Active principles of tobacco: Nicotine

The main active ingredient in the tobacco plant is nicotine:

Nicotine is found especially in the tobacco plant (Nicotiana tabacum and Nicotiana Rústica): it has a high concentration in its leaves, about 5% of the weight of the plant and 3% of the weight of dry tobacco).

Nicotine is also marginally present in other plants of the Solanacea family (2–7 µg / kg); tomato, eggplant, pepper and potato. In even more marginal amounts, in plants such as cauliflower, green pepper or black tea.

Nicotine molecule:

Structure: It has two mononitrogen heterocyclic nuclei: a pyridine ring and a pyrrolidine ring.

Biosynthesis: It is synthesized in the areas of greatest activity of the roots of tobacco plants and is transported by the sap to the green leaves.

IUPAC name: (S) -3- (1-methylpyrrolidin-2-yl) pyridine

Formula: C10H14N2


Nicotine Pharmacology:

Interactions: Smokers metabolize a variety of substances faster than non-smokers. Affected drugs include theophylline, propanolol, phenacetin, atenolol, nifedipine, imipramine, benzodiazepines, caffeine, and opioids.

Dependence: Nicotine is one of the most addictive psychoactive substances that exist.

Withdrawal: Craving, anxiety, irritability, difficulty concentrating, tiredness, headache, depression, constipation, increased appetite, cough, insomnia and drowsiness are observed.

Suppressed psychological traits, for example, users with a previous history of depression, may experience a bout with withdrawal.

Signs and symptomsmof tobacco withdrawal. Arch Gen Psychiatry 1986; 43: 289-294.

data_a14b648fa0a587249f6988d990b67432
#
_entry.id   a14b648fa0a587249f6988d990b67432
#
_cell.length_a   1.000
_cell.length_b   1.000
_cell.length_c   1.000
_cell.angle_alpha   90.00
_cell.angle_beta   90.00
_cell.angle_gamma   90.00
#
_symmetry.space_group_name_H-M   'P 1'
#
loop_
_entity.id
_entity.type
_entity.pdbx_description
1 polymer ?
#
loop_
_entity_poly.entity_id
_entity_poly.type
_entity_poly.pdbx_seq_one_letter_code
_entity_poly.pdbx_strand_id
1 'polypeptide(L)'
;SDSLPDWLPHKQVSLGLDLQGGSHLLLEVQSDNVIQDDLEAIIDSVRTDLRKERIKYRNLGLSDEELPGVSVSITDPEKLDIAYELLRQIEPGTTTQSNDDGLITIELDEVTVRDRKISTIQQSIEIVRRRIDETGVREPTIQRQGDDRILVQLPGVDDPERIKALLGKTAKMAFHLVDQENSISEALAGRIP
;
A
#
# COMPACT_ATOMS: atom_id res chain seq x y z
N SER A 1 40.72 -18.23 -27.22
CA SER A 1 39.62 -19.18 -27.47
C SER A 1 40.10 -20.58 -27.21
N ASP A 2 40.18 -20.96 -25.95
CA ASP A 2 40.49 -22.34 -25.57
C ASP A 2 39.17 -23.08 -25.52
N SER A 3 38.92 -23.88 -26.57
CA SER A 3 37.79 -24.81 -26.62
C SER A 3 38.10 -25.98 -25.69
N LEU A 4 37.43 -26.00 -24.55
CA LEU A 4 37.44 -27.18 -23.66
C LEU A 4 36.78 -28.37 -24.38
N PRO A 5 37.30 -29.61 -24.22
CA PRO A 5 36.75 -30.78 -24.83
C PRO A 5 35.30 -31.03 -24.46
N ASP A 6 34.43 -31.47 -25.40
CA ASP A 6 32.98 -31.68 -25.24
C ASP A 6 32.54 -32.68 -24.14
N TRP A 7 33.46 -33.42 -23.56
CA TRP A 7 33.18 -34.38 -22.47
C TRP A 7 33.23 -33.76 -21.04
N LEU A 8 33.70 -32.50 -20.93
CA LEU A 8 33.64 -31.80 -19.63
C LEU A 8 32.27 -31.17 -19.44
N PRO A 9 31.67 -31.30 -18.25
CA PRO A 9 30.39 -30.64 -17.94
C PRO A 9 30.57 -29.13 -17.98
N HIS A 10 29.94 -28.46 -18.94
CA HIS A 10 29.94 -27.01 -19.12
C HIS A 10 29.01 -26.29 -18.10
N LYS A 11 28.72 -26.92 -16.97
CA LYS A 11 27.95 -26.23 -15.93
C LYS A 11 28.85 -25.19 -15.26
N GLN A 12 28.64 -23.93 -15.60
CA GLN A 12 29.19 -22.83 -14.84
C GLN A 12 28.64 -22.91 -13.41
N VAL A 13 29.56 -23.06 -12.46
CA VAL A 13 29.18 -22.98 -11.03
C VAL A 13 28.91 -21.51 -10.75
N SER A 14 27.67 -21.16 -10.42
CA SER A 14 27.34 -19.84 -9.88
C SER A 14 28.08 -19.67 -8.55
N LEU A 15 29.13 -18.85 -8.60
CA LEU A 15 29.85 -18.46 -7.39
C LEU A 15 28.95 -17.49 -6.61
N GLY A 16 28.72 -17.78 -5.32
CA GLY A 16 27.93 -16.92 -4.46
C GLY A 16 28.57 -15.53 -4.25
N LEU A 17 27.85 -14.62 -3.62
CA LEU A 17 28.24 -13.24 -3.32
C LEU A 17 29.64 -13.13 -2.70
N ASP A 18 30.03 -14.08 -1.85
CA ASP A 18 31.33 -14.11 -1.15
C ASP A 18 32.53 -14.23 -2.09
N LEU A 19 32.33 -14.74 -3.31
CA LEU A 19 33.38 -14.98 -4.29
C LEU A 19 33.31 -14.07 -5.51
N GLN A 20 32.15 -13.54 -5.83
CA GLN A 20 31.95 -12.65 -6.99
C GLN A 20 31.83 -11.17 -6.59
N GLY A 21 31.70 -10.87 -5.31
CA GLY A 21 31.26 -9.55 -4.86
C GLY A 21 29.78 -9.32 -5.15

About the central nervous system:

Produces central stimulation. Most of the behavioral effects of nicotine are produced by the activation of nicotinic receptors in the CNS.

Stimulates alertness, alertness and cognitive performance (low doses).

At the brain level: It acts in the presynapsis and reinforces the release of neurotransmitters such as acetylcholine, dopamine, norepinephrine and serotonin.

Cigarette smoking: the need for action by health professionals. 1988

Pharmacology of nicotine. Natcher Conference Center National Institutes of Health; 1998

About the limbic system:

It has a rewarding effect on the limbic system, mediated through the neural pleasure pathway (high doses).

On the cardiovascular system: peripheral vasoconstriction, tachycardia and hypertension.

In both smokers and non-smokers, the administration of nicotine produces a significant increase in systolic and diastolic blood pressure and heart rate. There is also an increase in the number of leukocytes, platelets, fibrinogen and hematocrit, also showing an increase in coagulation.

Pharmacology of nicotine. Br Jaddict 1989; 84: 477-492.

Platelet sensibility to prostacyclin in smokers and non-smokers. Chest 1986; 90: 34-38

Smoking causes an elevation in the plasma concentrations of several hormones, adenocorticotropic hormone (ACTH), cortisol, growth hormone (GH), prolactin, and vasopressin.

Activation of the adrenal medulla releases norepinephrine and epinephrine.


Receptors: Nicotine produces neuronal excitation by producing the opening of nicotinic cholinergic receptors, to which it binds selectively.

It binds selectively to nicotinic cholinergic receptors, presenting an activating action at the beginning and a blocking action later.


SMOKING: The passage of membranes depends on the balance between the ionized and non-ionized forms of Nicotine, which depends on the pH of the medium.